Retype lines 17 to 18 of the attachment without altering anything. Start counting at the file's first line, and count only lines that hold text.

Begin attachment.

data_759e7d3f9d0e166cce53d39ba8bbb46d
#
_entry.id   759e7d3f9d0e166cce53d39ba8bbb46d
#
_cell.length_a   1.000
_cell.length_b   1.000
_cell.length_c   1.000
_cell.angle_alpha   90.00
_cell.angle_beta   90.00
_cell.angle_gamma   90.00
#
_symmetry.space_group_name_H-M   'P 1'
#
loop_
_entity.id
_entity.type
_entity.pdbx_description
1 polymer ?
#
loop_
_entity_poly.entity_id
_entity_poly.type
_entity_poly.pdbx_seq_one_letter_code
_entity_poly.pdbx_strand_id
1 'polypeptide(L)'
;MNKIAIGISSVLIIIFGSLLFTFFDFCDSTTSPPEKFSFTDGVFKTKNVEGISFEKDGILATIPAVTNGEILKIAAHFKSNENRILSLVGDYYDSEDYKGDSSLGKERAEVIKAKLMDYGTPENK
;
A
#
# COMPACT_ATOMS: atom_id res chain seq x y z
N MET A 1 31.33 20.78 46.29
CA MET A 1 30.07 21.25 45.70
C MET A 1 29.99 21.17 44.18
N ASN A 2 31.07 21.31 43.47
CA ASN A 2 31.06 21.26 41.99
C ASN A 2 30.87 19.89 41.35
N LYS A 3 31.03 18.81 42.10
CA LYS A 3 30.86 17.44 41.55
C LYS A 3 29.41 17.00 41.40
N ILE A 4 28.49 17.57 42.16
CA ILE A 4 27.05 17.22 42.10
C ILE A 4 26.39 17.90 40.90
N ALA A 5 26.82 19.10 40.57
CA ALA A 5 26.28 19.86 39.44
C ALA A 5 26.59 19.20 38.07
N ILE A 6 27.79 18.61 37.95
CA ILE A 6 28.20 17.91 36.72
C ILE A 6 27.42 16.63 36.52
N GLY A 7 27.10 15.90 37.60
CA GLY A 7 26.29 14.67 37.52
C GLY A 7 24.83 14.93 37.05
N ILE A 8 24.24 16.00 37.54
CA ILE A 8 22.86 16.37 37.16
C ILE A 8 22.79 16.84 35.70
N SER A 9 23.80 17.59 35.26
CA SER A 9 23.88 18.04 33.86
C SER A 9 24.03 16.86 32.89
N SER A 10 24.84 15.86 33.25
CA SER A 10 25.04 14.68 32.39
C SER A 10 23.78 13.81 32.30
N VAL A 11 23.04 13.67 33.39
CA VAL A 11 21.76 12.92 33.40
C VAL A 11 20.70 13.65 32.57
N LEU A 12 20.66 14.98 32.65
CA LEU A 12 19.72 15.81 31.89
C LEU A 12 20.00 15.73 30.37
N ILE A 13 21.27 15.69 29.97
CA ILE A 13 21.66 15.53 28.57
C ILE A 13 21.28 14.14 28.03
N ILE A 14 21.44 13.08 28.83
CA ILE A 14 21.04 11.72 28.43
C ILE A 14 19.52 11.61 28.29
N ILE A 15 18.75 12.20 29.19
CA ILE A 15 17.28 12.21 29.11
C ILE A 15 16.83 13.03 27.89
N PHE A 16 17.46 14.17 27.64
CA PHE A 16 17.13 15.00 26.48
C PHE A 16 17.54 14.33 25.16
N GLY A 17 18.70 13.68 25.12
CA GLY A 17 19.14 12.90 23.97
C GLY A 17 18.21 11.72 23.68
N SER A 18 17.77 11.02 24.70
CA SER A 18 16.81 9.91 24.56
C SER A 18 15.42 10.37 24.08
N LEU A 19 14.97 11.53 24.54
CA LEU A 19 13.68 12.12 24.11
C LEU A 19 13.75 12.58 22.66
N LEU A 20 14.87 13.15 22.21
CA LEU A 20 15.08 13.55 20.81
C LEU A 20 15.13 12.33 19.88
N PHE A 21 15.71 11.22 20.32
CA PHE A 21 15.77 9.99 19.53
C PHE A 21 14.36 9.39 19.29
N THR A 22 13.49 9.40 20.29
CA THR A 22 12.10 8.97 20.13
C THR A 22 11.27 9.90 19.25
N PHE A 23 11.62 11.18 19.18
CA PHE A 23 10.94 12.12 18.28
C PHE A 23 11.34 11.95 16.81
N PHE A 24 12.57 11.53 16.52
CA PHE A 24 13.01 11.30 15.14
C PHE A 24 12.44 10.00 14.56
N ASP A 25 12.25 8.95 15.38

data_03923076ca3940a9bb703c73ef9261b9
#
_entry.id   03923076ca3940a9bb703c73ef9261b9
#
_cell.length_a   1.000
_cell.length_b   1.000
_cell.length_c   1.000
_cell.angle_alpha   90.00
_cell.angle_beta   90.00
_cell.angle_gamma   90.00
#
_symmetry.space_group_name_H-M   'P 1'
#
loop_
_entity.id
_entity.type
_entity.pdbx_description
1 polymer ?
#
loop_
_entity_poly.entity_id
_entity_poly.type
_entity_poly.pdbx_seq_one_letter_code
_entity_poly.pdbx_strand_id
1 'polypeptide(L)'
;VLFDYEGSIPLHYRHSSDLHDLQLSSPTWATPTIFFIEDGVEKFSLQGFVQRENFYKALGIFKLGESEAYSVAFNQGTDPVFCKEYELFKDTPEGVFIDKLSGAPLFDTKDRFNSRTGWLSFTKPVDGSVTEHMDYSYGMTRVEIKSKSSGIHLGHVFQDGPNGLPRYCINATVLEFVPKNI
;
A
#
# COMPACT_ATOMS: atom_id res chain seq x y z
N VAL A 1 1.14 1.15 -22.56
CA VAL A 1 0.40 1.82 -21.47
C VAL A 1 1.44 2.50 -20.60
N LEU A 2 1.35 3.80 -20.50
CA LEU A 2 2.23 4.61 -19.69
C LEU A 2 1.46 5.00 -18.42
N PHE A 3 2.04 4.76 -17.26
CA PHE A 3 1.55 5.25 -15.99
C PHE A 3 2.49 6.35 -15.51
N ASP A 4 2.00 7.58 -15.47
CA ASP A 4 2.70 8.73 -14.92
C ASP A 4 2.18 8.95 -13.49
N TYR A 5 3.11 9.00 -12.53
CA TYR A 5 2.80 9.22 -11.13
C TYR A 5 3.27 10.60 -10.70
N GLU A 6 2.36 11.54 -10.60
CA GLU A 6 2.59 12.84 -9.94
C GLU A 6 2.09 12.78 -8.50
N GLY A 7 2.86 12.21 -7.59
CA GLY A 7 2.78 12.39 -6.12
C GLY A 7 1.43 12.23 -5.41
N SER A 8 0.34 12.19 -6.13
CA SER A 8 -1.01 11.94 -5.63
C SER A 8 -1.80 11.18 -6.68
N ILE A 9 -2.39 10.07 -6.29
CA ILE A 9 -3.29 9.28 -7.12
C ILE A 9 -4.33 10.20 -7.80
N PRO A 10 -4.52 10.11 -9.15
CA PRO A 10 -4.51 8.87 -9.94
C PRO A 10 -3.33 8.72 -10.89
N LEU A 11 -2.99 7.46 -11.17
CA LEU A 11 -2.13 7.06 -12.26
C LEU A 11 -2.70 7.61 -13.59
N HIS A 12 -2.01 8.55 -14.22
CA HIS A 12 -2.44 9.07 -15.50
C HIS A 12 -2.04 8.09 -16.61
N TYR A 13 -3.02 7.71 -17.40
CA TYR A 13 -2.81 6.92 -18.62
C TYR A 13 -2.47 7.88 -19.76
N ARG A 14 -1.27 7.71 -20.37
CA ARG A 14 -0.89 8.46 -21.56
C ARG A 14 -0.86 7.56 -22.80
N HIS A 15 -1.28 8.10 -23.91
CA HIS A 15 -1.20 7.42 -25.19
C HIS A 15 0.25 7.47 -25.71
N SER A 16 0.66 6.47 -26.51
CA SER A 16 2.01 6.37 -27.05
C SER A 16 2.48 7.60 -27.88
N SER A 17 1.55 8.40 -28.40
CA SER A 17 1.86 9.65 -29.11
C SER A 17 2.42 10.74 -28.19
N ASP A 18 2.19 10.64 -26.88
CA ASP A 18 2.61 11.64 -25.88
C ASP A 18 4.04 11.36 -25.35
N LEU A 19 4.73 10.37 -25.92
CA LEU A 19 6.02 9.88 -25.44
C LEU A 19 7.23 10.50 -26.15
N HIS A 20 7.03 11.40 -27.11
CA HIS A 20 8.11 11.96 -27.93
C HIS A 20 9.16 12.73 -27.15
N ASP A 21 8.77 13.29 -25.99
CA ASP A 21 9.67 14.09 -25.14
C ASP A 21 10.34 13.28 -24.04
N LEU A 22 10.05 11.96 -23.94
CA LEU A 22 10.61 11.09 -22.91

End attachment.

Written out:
_entity.pdbx_description
1 polymer ?